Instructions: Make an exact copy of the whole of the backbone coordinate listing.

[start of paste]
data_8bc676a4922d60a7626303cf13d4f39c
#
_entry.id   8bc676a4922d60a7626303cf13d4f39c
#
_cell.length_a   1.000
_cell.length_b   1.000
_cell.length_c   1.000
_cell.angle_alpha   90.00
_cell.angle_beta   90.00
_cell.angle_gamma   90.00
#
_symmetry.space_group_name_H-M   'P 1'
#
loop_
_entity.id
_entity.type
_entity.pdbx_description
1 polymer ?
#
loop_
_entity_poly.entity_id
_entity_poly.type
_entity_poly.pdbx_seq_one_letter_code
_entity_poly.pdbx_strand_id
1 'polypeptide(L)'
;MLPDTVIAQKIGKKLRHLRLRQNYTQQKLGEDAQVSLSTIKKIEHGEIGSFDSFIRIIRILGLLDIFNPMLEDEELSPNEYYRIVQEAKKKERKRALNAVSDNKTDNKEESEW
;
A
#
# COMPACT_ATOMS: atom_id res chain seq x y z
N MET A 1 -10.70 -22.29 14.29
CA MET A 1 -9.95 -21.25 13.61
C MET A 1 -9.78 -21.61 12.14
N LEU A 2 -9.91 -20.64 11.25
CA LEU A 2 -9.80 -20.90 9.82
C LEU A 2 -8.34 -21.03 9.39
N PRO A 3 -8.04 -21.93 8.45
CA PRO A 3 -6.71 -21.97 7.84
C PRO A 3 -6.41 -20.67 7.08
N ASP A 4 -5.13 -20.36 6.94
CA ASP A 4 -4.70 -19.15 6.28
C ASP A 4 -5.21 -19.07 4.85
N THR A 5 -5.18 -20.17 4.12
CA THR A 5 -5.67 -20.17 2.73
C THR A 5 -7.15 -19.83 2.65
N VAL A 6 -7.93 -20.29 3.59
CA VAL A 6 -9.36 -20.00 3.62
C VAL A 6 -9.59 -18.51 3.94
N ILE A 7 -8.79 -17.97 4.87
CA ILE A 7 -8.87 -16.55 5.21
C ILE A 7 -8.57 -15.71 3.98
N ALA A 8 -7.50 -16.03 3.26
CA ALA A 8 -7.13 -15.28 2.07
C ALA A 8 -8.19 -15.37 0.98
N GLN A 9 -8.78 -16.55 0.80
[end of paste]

data_8bc676a4922d60a7626303cf13d4f39c
#
_entry.id   8bc676a4922d60a7626303cf13d4f39c
#
_cell.length_a   1.000
_cell.length_b   1.000
_cell.length_c   1.000
_cell.angle_alpha   90.00
_cell.angle_beta   90.00
_cell.angle_gamma   90.00
#
_symmetry.space_group_name_H-M   'P 1'
#
loop_
_entity.id
_entity.type
_entity.pdbx_description
1 polymer ?
#
loop_
_entity_poly.entity_id
_entity_poly.type
_entity_poly.pdbx_seq_one_letter_code
_entity_poly.pdbx_strand_id
1 'polypeptide(L)'
;MLPDTVIAQKIGKKLRHLRLRQNYTQQKLGEDAQVSLSTIKKIEHGEIGSFDSFIRIIRILGLLDIFNPMLEDEELSPNEYYRIVQEAKKKERKRALNAVSDNKTDNKEESEW
;
A
#
# COMPACT_ATOMS: atom_id res chain seq x y z
N MET A 1 -10.70 -22.29 14.29
CA MET A 1 -9.95 -21.25 13.61
C MET A 1 -9.78 -21.61 12.14
N LEU A 2 -9.91 -20.64 11.25
CA LEU A 2 -9.80 -20.90 9.82
C LEU A 2 -8.34 -21.03 9.39
N PRO A 3 -8.04 -21.93 8.45
CA PRO A 3 -6.71 -21.97 7.84
C PRO A 3 -6.41 -20.67 7.08
N ASP A 4 -5.13 -20.36 6.94
CA ASP A 4 -4.70 -19.15 6.28
C ASP A 4 -5.21 -19.07 4.85
N THR A 5 -5.18 -20.17 4.12
CA THR A 5 -5.67 -20.17 2.73
C THR A 5 -7.15 -19.83 2.65
N VAL A 6 -7.93 -20.29 3.59
CA VAL A 6 -9.36 -20.00 3.62
C VAL A 6 -9.59 -18.51 3.94
N ILE A 7 -8.79 -17.97 4.87
CA ILE A 7 -8.87 -16.55 5.21
C ILE A 7 -8.57 -15.71 3.98
N ALA A 8 -7.50 -16.03 3.26
CA ALA A 8 -7.13 -15.28 2.07
C ALA A 8 -8.19 -15.37 0.98
N GLN A 9 -8.78 -16.55 0.80